Can the world meet this challenge, even as global emissions are going up again after three years of no growth, and coal, the worst climate polluter, remains stubbornly near its historic level globally at 27 percent of the world’s energy mix, with projections that it will decline only slightly to 25 percent by 2023? Equally troubling, the US is now one of the leading producers of crude oil, rivaling both Russia and Saudi Arabia and on target by 2025 to produce as much as both combined. How much harder will it be for the United States to pursue a low-emissions climate policy, when it must wrestle with the growing geopolitical power related to such oil dominance?

The oil majors and their investors are predicting increasing demand for fossil fuel products over at least the next couple of decades, although their future is now threatened by growing carbon constraints, including lawsuits to make the oil majors pay for the climate pollution they’ve contributed for decades after they knew the risk their products were causing. Establishing the liability of the fossil fuel industry for climate impacts and making polluters pay for them would help remove the single biggest barrier to climate protection. But such a legal outcome is not enough to deal with the overall climate problem, nor is it guaranteed to occur.

The desperate race to maintain the Arctic’s stabilizing role in the global climate means we also need to put geoengineering squarely into the policy mix, and risk the hazards, moral or otherwise, this could present. We should start with “soft” geoengineering that can be scaled up and reversed if side effects become too troubling. One example is Ice911’s strategy to use silica-based glass microspheres to cover thin, first-year ice in the Arctic to enhance reflectivity and grow stronger multiyear ice. It’s working in small experiments, and could be scaled up quickly, with careful monitoring for side effects.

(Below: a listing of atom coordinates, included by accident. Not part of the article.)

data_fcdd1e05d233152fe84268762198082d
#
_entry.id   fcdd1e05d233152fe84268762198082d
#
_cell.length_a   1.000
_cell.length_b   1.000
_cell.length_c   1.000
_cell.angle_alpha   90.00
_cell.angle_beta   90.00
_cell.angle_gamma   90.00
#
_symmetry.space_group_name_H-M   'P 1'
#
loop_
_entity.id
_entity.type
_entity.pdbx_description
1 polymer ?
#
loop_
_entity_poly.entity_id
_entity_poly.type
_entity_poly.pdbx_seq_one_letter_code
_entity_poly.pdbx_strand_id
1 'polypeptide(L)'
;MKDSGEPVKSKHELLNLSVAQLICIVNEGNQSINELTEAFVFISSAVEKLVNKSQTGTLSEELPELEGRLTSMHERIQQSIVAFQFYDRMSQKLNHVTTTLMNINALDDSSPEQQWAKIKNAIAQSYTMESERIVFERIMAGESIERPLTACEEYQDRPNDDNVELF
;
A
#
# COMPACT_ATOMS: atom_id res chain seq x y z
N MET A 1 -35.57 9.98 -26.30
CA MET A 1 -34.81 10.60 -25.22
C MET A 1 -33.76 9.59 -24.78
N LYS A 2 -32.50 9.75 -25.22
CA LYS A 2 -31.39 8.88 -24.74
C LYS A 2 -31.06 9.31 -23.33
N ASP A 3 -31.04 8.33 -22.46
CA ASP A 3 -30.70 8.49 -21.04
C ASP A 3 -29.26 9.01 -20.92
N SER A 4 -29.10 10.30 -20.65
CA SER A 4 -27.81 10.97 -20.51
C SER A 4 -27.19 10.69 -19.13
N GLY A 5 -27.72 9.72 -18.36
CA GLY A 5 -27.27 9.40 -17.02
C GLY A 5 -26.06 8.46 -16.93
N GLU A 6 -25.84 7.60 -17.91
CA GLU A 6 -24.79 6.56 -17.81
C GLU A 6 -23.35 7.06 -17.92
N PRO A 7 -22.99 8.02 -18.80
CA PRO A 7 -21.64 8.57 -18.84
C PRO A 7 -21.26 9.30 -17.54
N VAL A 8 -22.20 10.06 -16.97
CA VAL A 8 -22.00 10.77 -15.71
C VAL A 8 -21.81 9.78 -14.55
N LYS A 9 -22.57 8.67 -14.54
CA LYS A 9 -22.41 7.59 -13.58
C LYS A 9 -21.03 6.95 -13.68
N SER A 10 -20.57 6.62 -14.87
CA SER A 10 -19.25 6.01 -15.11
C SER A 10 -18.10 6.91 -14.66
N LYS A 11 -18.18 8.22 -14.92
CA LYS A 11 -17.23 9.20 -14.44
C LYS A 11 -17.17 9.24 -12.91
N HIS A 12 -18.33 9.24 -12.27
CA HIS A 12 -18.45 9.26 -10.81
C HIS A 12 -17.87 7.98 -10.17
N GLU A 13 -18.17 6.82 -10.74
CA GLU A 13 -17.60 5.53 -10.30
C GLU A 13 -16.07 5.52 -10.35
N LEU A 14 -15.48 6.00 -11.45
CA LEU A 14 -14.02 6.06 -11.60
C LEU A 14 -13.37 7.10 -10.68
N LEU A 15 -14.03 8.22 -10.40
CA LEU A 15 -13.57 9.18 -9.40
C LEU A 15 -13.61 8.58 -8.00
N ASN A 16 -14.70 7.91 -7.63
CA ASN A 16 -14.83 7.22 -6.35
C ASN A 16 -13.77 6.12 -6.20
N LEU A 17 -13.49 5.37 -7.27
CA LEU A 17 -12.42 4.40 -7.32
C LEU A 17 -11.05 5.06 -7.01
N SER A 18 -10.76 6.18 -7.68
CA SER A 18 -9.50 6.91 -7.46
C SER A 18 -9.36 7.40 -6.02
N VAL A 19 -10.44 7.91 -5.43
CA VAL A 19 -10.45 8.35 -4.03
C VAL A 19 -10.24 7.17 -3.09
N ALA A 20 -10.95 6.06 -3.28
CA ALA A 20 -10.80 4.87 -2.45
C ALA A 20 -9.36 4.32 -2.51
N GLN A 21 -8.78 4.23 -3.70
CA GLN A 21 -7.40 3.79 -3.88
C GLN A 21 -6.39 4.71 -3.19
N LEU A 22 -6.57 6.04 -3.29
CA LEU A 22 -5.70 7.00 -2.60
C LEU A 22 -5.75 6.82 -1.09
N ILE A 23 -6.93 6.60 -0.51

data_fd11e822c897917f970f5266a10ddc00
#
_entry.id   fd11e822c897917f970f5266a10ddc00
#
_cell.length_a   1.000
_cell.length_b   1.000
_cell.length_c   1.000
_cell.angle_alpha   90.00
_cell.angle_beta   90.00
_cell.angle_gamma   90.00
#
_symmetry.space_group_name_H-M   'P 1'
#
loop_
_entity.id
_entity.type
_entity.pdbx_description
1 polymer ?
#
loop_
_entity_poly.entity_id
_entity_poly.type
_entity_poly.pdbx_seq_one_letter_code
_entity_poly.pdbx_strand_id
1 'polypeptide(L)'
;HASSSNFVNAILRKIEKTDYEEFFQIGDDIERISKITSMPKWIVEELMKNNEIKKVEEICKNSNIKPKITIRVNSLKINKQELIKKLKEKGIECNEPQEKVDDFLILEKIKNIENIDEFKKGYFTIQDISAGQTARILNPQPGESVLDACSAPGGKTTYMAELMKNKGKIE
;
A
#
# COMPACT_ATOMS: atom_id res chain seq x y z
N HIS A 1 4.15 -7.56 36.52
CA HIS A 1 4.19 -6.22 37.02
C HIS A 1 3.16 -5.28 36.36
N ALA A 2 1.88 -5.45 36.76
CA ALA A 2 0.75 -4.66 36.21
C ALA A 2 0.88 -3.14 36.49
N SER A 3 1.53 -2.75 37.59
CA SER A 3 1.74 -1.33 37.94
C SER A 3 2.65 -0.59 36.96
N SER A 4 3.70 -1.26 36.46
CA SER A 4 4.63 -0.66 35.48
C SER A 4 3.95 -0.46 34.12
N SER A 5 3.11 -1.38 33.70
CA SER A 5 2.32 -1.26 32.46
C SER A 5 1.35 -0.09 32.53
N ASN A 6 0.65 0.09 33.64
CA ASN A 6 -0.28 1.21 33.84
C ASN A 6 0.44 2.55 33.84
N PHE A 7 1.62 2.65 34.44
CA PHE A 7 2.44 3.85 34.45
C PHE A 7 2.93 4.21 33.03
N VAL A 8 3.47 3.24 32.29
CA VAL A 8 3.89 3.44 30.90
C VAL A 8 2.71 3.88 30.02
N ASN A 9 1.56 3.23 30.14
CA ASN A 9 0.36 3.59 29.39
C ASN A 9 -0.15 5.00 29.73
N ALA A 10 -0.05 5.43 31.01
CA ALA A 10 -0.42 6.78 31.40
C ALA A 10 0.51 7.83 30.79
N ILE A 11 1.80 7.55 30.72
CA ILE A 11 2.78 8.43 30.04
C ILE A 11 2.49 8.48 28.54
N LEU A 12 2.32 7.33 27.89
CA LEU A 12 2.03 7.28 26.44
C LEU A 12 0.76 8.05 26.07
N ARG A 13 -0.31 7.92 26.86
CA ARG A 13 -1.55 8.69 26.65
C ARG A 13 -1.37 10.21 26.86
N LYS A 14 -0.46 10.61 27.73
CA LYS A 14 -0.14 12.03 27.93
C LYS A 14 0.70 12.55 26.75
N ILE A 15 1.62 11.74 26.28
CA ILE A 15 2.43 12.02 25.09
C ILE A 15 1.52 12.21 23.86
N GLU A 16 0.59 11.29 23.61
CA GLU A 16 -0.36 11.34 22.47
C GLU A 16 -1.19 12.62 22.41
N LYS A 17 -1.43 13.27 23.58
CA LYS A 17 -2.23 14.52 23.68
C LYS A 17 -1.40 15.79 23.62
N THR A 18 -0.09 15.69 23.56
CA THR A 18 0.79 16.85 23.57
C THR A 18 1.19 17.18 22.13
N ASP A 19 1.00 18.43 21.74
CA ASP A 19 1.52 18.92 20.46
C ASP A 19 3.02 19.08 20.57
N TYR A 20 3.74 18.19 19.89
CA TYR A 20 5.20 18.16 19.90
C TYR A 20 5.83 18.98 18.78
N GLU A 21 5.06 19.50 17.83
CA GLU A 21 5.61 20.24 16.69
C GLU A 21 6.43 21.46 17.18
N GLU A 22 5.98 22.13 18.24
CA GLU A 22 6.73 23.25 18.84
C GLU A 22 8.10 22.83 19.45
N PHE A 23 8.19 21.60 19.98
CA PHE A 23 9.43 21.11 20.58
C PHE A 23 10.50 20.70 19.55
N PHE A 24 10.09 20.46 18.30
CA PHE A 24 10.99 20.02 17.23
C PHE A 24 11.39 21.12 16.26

While riskier, another geoengineering strategy involves the introduction of  cooling particles into the atmosphere to reflect solar radiation back to space, as observed following the 1991 volcanic eruption of Mt. Pinatubo in the Philippines. Solar geoengineering may be able to cut half the warming from a doubling of carbon dioxide, according to the results of an idealized model experiment that showed this could be done without exacerbating temperature, water availability, extreme temperature, or extreme precipitation in any region. Nevertheless, the threat that some regions could be harmed by this strategy will continue to cast a long shadow and make such a policy course challenging to enact. Such a strategy would be even more problematic if sulfate particles were used, as this would delay recovery of the stratospheric ozone layer.

Even so, we’ve reached the point where the risk of losing the Arctic’s ability to regulate the global climate appears greater than the risk of experimenting with geoengineering. It’s time to start learning what works best, while developing a strong governance system for geoengineering efforts.

Time is of the essence, and speed must become the new metric for measuring all climate strategies. We need to know how fast a given strategy can reduce warming in the near term, and go all out with the fastest. As General MacArthur said of the history of war, defeat can be summed up in two words: “Too late.”  We don’t want that to be the epitaph for our generation.